World Bank India Development Marketplace: Finalist Review Part 2
[Editor’s Note: The World Bank’s Development Marketplace (DM) is a competitive grants program that surfaces and funds innovative projects with high potential for development impact that are scalable and/or replicable. This is Part 2 of a 3-part series Part 1 here.]
I met two excellent organizations working on agricultural extension yesterday and one of them (Under The Mango Tree – UTMT) didn’t fit the classic mold. UTMT had setup an interesting ‘entry quiz’ in their booth. Have a look at the contents of the two plates (picture to the left) and answer the question “What are the key differences between the two?” There are no ‘wrong’ answers but UTMT Founder Vijaya told me that nobody answered it ‘UTMT correctly’.The basic message is that without the madhumakhi (bee), one cannot enjoy the vegetables, legumes and dry fruits in the lower plate. I learnt that the bee plays a crucial role in the agricultural productivity of the planted crops in the area.
UTMT is a hybrid organization – its society arm works with farmers educating them to switch from bee ‘hunting’ to sustainable practices and its for-profit creates direct fair-trade market access from farmers to customers. Working primarily with farmers with annual incomes of INR 25,000, UTMT has been able to deliver a 30% increase in incomes through: a) Increased agricultural productivity, b) Sale of honey, c) Sale of beeswax. Four years after starting operations (and backed by US-based impact investor – First Light Ventures), UTMT recently turned profitable. Vijaya and team are now focused on getting the UTMT brand into as many Indian markets as possible. If they haven’t hit your geography yet, do try their Beer of the Month style annual subscription.
Aga Khan Rural Support (AKRS), is active in 1500 villages in poverty-stricken areas of Bihar, Madhya Pradesh and Gujarat and has come up with a highly effective organic fertilizer to improving agricultural productivity. Amrit khad and amrit paaniare two deceptively easy-to-produce low cost fertilizers made from just six ingredients – besan (chick pea flour), jaggery, cow dung, cow urine, neem leaves, and water. Use of these fertilizers reduces the cost of cultivation by Rs. 2000 per hectare, significant savings for poor tribal farmers.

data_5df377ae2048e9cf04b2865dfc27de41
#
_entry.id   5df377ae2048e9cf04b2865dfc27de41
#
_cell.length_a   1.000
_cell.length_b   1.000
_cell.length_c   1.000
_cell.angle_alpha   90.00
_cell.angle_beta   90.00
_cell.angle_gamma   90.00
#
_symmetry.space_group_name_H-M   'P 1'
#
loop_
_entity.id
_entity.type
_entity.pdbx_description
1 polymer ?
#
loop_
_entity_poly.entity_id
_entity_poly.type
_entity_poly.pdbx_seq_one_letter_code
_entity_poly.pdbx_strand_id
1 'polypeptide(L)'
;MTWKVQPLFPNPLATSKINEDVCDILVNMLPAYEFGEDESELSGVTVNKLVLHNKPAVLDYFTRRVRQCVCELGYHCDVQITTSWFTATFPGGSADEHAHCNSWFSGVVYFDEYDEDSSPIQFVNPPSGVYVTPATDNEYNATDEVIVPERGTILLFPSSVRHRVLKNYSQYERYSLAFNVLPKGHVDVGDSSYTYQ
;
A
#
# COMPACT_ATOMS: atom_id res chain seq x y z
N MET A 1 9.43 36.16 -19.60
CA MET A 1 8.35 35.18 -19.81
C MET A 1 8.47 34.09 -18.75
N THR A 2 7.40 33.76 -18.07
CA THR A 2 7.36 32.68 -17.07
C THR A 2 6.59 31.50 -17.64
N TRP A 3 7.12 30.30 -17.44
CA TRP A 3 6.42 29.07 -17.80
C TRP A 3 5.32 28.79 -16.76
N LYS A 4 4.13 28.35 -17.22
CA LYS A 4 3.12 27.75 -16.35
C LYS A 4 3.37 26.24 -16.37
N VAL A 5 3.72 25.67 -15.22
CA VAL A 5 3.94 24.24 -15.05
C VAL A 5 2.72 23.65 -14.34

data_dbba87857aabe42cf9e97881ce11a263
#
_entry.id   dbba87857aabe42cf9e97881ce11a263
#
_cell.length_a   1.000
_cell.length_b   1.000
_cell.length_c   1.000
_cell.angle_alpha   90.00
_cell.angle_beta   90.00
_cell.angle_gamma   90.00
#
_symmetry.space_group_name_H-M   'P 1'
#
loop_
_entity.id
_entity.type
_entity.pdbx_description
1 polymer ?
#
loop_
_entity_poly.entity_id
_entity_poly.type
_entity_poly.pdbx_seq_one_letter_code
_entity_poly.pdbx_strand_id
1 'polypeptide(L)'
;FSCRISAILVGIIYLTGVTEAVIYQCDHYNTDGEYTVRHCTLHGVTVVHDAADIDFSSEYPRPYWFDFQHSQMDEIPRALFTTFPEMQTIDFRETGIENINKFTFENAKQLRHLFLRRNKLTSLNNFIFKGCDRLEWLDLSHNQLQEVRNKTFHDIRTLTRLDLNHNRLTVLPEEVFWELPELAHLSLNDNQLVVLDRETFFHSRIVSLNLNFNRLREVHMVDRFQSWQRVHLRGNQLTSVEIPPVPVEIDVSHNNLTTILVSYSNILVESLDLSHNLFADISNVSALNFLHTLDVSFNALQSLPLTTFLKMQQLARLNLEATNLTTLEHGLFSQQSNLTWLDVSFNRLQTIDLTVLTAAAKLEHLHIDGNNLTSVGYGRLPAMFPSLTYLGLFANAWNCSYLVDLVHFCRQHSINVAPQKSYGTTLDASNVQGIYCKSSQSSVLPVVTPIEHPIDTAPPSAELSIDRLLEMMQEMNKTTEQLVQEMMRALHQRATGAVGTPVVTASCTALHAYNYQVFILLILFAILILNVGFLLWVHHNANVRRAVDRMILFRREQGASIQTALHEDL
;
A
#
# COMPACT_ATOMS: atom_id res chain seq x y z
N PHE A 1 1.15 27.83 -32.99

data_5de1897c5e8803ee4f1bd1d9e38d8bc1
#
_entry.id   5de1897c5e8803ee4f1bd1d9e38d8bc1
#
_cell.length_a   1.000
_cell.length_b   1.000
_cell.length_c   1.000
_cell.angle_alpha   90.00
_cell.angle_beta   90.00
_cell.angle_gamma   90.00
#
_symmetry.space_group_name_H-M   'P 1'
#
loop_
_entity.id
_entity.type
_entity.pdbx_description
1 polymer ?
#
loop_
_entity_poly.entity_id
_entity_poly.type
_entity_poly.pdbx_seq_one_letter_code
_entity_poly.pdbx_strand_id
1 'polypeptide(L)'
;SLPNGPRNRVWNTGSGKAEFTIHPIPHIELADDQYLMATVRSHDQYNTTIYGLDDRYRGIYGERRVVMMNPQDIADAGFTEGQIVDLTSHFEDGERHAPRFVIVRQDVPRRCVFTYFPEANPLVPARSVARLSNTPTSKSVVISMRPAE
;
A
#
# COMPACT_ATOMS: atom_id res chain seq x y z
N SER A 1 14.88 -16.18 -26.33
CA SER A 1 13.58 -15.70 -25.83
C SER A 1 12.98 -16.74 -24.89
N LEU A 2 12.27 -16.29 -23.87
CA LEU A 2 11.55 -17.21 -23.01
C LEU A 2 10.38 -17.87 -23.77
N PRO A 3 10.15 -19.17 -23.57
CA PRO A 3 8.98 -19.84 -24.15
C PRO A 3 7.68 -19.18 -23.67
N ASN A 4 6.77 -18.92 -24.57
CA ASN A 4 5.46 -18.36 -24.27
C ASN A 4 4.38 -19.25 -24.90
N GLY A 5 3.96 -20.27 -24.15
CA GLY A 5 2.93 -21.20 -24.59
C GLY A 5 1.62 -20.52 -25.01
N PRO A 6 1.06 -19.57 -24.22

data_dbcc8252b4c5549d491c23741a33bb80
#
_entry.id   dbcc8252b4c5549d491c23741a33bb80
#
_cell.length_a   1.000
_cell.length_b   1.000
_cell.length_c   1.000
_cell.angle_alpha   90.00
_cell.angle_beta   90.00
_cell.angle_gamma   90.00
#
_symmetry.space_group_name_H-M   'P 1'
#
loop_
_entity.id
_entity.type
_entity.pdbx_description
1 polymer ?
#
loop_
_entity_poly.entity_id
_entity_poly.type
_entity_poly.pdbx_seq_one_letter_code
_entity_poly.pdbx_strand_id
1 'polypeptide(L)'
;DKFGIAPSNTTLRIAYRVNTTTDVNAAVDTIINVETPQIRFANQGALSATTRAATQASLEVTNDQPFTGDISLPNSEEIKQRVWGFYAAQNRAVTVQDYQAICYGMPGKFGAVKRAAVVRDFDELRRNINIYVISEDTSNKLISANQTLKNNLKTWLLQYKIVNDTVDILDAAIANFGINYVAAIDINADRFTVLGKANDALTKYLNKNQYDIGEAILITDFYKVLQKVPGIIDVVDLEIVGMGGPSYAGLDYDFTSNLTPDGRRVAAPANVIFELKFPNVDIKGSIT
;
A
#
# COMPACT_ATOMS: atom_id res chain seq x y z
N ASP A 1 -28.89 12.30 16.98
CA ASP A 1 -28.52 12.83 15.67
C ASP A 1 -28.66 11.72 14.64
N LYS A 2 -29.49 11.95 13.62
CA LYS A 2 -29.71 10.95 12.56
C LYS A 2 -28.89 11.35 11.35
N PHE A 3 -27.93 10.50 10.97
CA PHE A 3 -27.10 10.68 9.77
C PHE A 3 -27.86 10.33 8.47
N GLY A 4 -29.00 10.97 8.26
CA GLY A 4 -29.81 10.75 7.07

AKRS is also providing opportunities for poor tribal women to increase their income by selling these fertilizers to other farmers. AKRS was seeded by the Aga Khan Foundation but now 70% of its funding comes from government and other foundations. AKRS has vertical specialists in these areas – water management, crop advisories, livestock, and women’s empowerment. Approximately one specialist for every 40 villages.
What’s India’s largest manufacturer of writing and printing paper, Ballarpur Industries Limited – BILT, doing in a World Bank Development Marketplace event? Well, to be accurate we are talking about BILT Tree Technology. Since 1989, this BILT division has been using sustainable agro forestry as the synergistic vehicle to improve farmers’ incomes and drive its own destiny.
BILT Tree Tech sells saplings from its three large nurseries (growing eucalyptus, casuarina, bamboo and two other species) to farmers on fallow land, facilitating bank loans whenever necessary. Farmers are assured purchase of their pulpwood produce at declared support prices or market price whichever may be higher. About 10% of the farmers end up selling to BILT paper division, a percentage they would definitely like to see increase over time.
To the two young folks who walked me through the different stories, BILT Tree Tech is not just a job. Everytime they succeed in convincing a farmer to plant trees (on forlorn ‘beyond redemption’ land) and.. 4 years later.. see a fully grown tree plantation, the satisfaction is beyond qualification.
Fascinating stories from Water Life, Operation Asha, Vigyan Ashram and Micro Insurance Academy next — watch this space for these stories and more from the other finalists.